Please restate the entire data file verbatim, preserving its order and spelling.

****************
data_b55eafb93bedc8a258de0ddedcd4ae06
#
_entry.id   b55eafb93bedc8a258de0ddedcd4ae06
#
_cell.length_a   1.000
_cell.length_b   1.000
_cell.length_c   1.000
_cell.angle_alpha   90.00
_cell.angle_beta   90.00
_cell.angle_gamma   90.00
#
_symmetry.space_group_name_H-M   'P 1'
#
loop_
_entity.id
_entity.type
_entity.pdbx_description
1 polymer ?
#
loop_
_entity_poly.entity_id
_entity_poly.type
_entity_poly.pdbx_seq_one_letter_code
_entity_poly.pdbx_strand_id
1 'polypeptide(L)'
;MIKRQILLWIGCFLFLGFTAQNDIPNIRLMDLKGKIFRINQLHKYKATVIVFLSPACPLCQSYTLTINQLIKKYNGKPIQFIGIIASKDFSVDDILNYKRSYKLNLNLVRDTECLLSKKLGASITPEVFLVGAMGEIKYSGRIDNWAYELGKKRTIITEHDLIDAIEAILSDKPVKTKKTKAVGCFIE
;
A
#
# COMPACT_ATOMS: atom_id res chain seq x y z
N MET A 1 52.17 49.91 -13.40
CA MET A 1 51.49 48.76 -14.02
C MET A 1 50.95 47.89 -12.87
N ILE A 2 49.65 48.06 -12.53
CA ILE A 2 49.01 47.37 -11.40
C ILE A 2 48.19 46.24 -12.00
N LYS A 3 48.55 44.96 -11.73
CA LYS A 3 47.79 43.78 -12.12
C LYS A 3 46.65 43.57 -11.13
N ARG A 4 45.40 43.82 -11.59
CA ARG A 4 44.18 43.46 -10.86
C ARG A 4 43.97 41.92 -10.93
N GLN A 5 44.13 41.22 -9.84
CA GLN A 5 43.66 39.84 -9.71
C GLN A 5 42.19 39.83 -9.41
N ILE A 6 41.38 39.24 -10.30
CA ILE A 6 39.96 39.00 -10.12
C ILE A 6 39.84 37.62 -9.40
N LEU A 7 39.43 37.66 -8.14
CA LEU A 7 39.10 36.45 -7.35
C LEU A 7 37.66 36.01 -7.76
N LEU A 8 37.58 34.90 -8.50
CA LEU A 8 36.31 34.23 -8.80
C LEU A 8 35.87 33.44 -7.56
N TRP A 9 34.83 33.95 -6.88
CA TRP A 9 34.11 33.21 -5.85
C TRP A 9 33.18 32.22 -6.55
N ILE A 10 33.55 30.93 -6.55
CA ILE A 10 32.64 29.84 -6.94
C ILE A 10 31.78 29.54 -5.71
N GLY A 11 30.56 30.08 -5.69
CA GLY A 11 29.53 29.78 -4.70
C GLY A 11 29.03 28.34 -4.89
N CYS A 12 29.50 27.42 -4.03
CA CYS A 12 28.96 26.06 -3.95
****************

data_b55eafb93bedc8a258de0ddedcd4ae06
#
_entry.id   b55eafb93bedc8a258de0ddedcd4ae06
#
_cell.length_a   1.000
_cell.length_b   1.000
_cell.length_c   1.000
_cell.angle_alpha   90.00
_cell.angle_beta   90.00
_cell.angle_gamma   90.00
#
_symmetry.space_group_name_H-M   'P 1'
#
loop_
_entity.id
_entity.type
_entity.pdbx_description
1 polymer ?
#
loop_
_entity_poly.entity_id
_entity_poly.type
_entity_poly.pdbx_seq_one_letter_code
_entity_poly.pdbx_strand_id
1 'polypeptide(L)'
;MIKRQILLWIGCFLFLGFTAQNDIPNIRLMDLKGKIFRINQLHKYKATVIVFLSPACPLCQSYTLTINQLIKKYNGKPIQFIGIIASKDFSVDDILNYKRSYKLNLNLVRDTECLLSKKLGASITPEVFLVGAMGEIKYSGRIDNWAYELGKKRTIITEHDLIDAIEAILSDKPVKTKKTKAVGCFIE
;
A
#
# COMPACT_ATOMS: atom_id res chain seq x y z
N MET A 1 52.17 49.91 -13.40
CA MET A 1 51.49 48.76 -14.02
C MET A 1 50.95 47.89 -12.87
N ILE A 2 49.65 48.06 -12.53
CA ILE A 2 49.01 47.37 -11.40
C ILE A 2 48.19 46.24 -12.00
N LYS A 3 48.55 44.96 -11.73
CA LYS A 3 47.79 43.78 -12.12
C LYS A 3 46.65 43.57 -11.13
N ARG A 4 45.40 43.82 -11.59
CA ARG A 4 44.18 43.46 -10.86
C ARG A 4 43.97 41.92 -10.93
N GLN A 5 44.13 41.22 -9.84
CA GLN A 5 43.66 39.84 -9.71
C GLN A 5 42.19 39.83 -9.41
N ILE A 6 41.38 39.24 -10.30
CA ILE A 6 39.96 39.00 -10.12
C ILE A 6 39.84 37.62 -9.40
N LEU A 7 39.43 37.66 -8.14
CA LEU A 7 39.10 36.45 -7.35
C LEU A 7 37.66 36.01 -7.76
N LEU A 8 37.58 34.90 -8.50
CA LEU A 8 36.31 34.23 -8.80
C LEU A 8 35.87 33.44 -7.56
N TRP A 9 34.83 33.95 -6.88
CA TRP A 9 34.11 33.21 -5.85
C TRP A 9 33.18 32.22 -6.55
N ILE A 10 33.55 30.93 -6.55
CA ILE A 10 32.64 29.84 -6.94
C ILE A 10 31.78 29.54 -5.71
N GLY A 11 30.56 30.08 -5.69
CA GLY A 11 29.53 29.78 -4.70
C GLY A 11 29.03 28.34 -4.89
N CYS A 12 29.50 27.42 -4.03
CA CYS A 12 28.96 26.06 -3.95